Leone Ross

Leone Ross (born 26 June 1969, Coventry, England) is a British novelist, short story writer, editor, journalist and academic, who is of Jamaican and Scottish ancestry.

Lindsay Barrett

Carlton Lindsay Barrett, also known as Eseoghene (born 15 September 1941), is a Jamaican-born poet, novelist, essayist, playwright, journalist and photographer who since 1966 has lived in Nigeria, of which country he became a citizen in the mid-1980s. He initially drew critical attention for his debut novel, Song for Mumu, which on publication in 1967 was favourably noticed by such reviewers as Edward Baugh and Marina Maxwell (who respectively described it as "remarkable" and "significant"); more recently it has been commended for its "pervading passion, intensity, and energy", referred to as a classic, and features on "must-read" lists of Jamaican books. Particularly during the 1960s and 1970s, Barrett was a participant in significant drama and film projects in Britain, and became well known as an experimental and progressive essayist, his work being concerned with issues of black identity and dispossession, the African Diaspora, and the survival of descendants of black Africans, now dispersed around the world.

One of his sons is the Nigerian writer A. Igoni Barrett, with whom he has also worked professionally.

List of Brown University people

The following is a partial list of notable Brown University people, known as Brunonians. It includes alumni, professors, and others associated with Brown University and Pembroke College (Brown University), the former women's college of Brown.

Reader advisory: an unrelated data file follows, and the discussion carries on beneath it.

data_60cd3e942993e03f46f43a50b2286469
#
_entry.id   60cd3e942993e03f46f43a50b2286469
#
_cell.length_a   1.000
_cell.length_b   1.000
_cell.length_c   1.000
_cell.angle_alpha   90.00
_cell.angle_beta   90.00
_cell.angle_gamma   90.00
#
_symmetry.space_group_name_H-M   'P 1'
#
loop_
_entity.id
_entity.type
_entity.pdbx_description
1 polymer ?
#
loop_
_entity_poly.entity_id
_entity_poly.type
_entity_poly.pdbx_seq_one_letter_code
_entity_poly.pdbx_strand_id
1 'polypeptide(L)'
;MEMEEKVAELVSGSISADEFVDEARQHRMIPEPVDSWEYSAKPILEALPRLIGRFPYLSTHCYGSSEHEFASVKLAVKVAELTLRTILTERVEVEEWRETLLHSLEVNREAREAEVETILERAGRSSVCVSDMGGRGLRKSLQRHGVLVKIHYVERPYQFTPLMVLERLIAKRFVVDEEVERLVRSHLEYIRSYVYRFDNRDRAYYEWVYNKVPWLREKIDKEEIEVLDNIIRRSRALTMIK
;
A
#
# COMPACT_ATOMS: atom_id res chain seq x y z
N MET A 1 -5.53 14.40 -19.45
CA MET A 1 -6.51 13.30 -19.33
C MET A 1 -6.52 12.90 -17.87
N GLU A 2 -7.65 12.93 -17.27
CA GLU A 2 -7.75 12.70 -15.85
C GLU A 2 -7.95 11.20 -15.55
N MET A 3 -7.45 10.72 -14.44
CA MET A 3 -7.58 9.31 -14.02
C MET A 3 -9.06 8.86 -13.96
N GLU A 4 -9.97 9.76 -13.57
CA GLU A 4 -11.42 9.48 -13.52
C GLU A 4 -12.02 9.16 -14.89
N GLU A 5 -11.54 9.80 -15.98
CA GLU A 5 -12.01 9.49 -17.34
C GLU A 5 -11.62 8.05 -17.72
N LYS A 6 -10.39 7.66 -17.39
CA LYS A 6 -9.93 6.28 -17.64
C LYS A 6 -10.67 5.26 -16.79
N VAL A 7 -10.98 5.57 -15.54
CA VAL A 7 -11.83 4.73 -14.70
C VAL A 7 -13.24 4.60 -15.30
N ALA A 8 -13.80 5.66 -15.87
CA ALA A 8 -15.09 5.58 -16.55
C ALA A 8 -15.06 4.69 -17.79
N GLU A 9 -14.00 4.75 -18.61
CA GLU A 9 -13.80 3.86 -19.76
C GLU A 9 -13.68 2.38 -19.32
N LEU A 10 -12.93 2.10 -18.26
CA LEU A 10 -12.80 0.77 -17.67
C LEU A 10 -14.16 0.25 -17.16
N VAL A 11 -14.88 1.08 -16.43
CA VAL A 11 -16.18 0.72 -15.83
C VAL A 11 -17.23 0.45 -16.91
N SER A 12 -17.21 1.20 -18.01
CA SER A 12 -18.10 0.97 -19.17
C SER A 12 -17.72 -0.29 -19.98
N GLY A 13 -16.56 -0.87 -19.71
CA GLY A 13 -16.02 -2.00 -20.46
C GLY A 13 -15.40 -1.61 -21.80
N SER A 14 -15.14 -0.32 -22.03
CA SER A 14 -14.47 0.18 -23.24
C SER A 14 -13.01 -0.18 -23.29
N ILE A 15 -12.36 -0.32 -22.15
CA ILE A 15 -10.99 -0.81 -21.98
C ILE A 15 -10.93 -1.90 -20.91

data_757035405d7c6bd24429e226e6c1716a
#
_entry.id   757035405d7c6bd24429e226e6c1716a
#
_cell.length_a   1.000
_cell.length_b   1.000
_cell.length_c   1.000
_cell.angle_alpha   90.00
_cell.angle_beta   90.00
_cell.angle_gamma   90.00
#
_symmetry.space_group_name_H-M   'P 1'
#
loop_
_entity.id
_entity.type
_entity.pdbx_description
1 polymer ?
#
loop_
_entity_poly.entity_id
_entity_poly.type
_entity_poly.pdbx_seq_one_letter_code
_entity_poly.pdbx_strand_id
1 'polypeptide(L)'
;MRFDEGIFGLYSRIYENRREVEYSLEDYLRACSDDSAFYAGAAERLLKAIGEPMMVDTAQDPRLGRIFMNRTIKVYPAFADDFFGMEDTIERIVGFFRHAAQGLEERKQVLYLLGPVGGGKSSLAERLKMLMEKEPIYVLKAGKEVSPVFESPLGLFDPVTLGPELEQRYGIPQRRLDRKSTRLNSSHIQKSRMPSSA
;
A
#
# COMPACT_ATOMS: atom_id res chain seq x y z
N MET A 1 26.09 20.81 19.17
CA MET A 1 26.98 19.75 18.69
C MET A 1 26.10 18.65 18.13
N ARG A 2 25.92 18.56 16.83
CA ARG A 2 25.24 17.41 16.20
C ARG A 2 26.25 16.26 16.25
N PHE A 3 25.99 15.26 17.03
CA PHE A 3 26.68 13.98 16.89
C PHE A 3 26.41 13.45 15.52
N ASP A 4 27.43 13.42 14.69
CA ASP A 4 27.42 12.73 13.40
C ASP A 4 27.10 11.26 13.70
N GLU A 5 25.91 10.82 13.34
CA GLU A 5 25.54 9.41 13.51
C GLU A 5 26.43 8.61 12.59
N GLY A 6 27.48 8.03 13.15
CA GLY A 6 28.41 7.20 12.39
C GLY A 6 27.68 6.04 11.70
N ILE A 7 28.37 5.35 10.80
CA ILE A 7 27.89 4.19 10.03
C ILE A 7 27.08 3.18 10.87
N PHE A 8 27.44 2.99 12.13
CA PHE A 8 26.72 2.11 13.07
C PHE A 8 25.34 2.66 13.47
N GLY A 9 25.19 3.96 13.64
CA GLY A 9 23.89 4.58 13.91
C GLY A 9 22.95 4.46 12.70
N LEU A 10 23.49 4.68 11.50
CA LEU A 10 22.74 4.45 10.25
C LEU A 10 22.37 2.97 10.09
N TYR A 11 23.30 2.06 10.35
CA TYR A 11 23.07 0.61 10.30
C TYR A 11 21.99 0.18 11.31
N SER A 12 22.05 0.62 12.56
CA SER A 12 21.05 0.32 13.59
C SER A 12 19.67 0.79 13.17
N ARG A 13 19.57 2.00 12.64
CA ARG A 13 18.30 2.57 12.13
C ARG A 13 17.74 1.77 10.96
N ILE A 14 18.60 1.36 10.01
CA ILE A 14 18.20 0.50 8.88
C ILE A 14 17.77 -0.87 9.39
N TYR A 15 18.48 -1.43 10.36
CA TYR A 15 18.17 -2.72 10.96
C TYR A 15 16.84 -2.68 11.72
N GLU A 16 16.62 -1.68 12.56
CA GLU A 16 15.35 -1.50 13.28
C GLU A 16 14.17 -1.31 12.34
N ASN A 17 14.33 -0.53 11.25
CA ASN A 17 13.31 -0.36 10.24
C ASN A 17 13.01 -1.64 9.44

List of Hunter College people

The list of Hunter College people includes notable graduates, professors and other people affiliated with Hunter College of the City University of New York.

List of Jamaican writers

This is a list of Jamaican writers, including writers either from or associated with Jamaica.

List of Jamaicans

The following is a list of notable people from Jamaica. The list includes some non-resident Jamaicans who were born in Jamaica.

List of novelists by nationality

Well-known authors of novels, listed by country:

See also: Lists of authors, List of poets, List of playwrights, List of short story authors

Meadowbrook High School, Jamaica

Meadowbrook High School is a government-aided learning institution located in the suburbs of Kingston, Jamaica. It is co-educational, first-to-sixth form, secondary school located in the community of Meadowbrook in the parish of St. Andrew. It was founded on March 13, 1958 by the United Church in Jamaica and the Cayman Islands.

Achievement of Staff

Spanish Teacher of the Year 2013 -Errol Haughton

Publication of novels -Coleen Smith-Dennis

October 13

October 13 is the 286th day of the year (287th in leap years) in the Gregorian calendar. There are 79 days remaining until the end of the year.

Postcolonial literature

Postcolonial literature is the literature by people from formerly colonized countries. It exists on all continents except Antarctica. Postcolonial literature often addresses the problems and consequences of the decolonization of a country, especially questions relating to the political and cultural independence of formerly subjugated people, and themes such as racialism and colonialism. A range of literary theory has evolved around the subject. It addresses the role of literature in perpetuating and challenging what postcolonial critic Edward Said refers to as cultural imperialism.Migrant literature and postcolonial literature show some considerable overlap. However, not all migration takes place in a colonial setting, and not all postcolonial literature deals with migration. A question of current debate is the extent to which postcolonial theory also speaks to migration literature in non-colonial settings.

Valzhyna Mort

Valzhyna Mort (born Valhyna Martynava, 1981, Minsk, Belarus) is a Belarusian poet who now lives in the United States.